Fans like it more than the artist does
Nicholas J. Guetti | 06/30/1999
(3 out of 5 stars)
"This is a good, but overrated, live set. Thompson himself didn't want it in circulation for years after its short-lived initial release because he was dissatisfied with the album. And he has a point. What's wrong? The songs? No. The performances? Nope. It's just the dull sound that lets it down. Anyone who's seen RT playing acoustic in a club knows how bright and crisp his brilliant guitar playing sounds. For whatever reason, it doesn't come through here. The guitar just isn't recorded well or mixed in proper relation to his singing, and he ends up sounding like an ordinary folk guitarist too much of the time--albeit one with great, cutting songs. So the problem is not so much what it sounds like, but knowing what it *could* have sounded like. So the answer is simple: He needs to record a new acoustic live album. *Then* he can put this one out of print. But for now, it's good to have it, flawed sound and all."
Thompson Live and Unaccompanied
Steve Vrana | Aurora, NE | 12/02/2000
(4 out of 5 stars)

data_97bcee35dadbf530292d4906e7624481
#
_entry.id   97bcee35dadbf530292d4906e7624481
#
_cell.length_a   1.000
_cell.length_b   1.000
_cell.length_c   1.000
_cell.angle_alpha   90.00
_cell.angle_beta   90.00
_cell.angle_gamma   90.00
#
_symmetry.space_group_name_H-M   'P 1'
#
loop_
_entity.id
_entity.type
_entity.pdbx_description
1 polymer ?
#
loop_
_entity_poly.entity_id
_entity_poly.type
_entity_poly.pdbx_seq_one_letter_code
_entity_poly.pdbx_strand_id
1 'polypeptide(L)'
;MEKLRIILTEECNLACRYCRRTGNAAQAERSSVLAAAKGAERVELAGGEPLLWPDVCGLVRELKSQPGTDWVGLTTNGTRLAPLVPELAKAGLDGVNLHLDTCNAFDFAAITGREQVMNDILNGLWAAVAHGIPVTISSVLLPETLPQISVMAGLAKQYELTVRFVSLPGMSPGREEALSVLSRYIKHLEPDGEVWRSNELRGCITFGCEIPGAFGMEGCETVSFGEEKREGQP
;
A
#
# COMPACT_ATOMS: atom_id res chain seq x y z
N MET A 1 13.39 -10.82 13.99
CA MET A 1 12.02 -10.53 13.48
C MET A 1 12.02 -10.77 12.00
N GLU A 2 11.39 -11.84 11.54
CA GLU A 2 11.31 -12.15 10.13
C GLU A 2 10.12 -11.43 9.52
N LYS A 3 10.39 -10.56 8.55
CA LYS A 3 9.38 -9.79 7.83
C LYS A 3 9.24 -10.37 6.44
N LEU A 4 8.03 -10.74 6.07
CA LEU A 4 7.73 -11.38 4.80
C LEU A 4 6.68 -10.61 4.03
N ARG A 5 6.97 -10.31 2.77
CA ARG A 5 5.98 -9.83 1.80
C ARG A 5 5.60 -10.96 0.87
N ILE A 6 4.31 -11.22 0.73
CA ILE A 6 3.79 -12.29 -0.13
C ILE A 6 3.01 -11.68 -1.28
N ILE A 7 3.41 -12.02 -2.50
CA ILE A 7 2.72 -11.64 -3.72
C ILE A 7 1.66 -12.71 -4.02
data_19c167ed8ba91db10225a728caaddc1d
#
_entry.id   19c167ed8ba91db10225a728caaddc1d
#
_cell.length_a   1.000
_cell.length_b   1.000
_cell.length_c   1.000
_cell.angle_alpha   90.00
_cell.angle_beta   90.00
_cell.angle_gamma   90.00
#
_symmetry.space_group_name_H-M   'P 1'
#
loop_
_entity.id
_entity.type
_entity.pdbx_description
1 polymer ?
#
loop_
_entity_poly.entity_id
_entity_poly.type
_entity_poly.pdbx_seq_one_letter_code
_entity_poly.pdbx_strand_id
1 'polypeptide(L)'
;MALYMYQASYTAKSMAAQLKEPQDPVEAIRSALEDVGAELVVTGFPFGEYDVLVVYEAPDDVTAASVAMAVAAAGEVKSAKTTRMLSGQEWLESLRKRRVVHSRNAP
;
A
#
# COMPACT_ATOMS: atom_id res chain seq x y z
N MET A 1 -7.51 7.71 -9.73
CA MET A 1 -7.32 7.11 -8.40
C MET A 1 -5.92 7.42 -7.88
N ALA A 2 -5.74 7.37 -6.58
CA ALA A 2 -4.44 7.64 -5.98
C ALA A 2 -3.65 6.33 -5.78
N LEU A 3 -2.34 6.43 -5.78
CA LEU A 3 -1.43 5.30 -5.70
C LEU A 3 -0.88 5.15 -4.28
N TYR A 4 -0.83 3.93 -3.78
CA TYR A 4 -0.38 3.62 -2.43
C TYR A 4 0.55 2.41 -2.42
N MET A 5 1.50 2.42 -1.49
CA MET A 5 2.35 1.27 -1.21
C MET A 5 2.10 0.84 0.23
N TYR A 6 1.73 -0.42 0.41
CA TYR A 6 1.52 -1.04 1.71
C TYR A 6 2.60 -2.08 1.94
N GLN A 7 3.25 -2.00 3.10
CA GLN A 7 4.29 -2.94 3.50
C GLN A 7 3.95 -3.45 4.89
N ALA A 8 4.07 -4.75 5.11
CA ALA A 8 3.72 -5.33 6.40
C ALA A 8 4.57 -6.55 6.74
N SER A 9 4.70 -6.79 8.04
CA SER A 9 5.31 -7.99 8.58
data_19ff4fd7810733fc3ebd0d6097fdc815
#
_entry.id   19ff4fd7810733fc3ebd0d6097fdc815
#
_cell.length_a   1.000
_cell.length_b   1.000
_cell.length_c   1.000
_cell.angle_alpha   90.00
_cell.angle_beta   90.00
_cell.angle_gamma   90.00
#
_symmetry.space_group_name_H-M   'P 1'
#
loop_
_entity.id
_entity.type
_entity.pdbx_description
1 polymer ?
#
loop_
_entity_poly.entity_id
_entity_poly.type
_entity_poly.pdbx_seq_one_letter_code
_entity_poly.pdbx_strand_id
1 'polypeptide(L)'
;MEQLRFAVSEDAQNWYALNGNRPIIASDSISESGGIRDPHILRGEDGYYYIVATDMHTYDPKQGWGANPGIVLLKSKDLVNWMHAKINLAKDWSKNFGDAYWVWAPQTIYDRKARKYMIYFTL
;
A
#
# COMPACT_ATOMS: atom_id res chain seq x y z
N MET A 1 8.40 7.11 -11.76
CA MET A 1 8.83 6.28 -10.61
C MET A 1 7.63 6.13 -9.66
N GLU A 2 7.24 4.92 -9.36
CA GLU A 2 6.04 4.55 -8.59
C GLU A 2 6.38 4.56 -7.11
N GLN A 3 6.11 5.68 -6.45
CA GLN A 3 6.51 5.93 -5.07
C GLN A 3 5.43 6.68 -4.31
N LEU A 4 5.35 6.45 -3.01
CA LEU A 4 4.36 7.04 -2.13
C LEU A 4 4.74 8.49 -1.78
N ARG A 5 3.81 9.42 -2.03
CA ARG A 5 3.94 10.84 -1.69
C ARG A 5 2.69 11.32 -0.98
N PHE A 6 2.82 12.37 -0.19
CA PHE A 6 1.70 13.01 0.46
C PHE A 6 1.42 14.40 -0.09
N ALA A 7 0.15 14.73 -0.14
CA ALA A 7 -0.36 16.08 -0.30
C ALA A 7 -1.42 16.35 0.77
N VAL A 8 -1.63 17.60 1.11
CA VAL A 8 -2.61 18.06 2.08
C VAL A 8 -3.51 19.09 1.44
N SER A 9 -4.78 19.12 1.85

"There are several reasons for longtime Richard Thompson fans to rejoice at the rerelease of this 1984 album recorded at the Bottom Line and Folk City in New York.1. Many of these songs take on an added emotional quality from the studio versions when presented here by Thompson accompanied only on his own acoustic guitar, especially on songs like "Beat the Retreat." Also, many of these songs were originally sung by Thompson's former wife Linda. Hearing him sing songs like "Down Where the Drunkards Roll" deepen the intensity of the song.2. Thompson is an amazing guitar player, but his studio albums rarely allow him to showcase his skills on the acoustic guitar. Listen especially to "Woman or a Man?" and the instrumental version of "Roll Over Vaughn Williams."3. Other than the box set Watching the Dark (which contains the same version), this live album was the only place you could get the splendid "Small Town Romance."Thompson obviously enjoys playing live and his self-deprecating wit shines through. [He introduces "I Want To See the Bright Lights Tonight" as being "a medley of our greatest hit."] This CD reissue also adds three bonus tracks: "How Many Times Do I Have To Fall," "Roll Over Vaughn Williams" and "Meet On the Ledge." While there may be a missed note here and there, it is still a joy to hear Thompson in this relaxed setting. RECOMMENDED"